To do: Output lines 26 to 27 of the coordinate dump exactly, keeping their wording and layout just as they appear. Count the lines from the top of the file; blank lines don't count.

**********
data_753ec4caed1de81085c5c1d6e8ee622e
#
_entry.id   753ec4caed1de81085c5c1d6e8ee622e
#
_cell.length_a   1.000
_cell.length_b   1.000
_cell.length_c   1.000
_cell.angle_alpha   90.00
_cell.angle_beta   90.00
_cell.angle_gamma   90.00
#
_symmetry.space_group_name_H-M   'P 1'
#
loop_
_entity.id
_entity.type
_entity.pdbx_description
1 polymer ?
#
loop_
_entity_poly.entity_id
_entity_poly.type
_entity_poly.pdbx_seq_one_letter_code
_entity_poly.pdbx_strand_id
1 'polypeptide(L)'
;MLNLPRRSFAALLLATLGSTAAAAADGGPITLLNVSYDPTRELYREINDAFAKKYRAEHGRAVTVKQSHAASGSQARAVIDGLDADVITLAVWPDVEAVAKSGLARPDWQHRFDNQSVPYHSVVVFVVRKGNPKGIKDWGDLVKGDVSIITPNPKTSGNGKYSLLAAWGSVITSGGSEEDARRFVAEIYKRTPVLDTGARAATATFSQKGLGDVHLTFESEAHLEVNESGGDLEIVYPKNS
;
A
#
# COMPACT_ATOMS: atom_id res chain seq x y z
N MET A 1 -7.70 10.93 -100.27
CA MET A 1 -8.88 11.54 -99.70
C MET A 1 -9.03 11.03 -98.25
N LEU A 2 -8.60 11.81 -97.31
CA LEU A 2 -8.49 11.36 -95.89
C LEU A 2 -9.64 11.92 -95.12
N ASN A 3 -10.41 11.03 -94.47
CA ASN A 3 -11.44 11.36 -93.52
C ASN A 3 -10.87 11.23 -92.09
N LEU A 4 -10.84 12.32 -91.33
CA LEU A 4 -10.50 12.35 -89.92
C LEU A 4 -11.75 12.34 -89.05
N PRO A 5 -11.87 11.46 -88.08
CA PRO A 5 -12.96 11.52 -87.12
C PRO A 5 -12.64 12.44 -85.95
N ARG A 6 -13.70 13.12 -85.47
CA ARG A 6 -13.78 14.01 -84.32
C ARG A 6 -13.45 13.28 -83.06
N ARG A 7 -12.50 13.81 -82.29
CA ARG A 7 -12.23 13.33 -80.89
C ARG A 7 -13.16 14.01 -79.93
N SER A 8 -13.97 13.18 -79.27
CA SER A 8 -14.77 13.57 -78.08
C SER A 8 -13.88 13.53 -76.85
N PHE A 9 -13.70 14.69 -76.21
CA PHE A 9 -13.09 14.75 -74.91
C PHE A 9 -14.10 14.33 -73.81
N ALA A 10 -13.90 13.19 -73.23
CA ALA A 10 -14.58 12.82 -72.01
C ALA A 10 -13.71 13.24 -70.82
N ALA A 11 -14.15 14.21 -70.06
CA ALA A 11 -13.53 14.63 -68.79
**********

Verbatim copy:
;MLNLPRRSFAALLLATLGSTAAAAADGGPITLLNVSYDPTRELYREINDAFAKKYRAEHGRAVTVKQSHAASGSQARAVIDGLDADVITLAVWPDVEAVAKSGLARPDWQHRFDNQSVPYHSVVVFVVRKGNPKGIKDWGDLVKGDVSIITPNPKTSGNGKYSLLAAWGSVITSGGSEEDARRFVAEIYKRTPVLDTGARAATATFSQKGLGDVHLTFESEAHLEVNESGGDLEIVYPKNS
;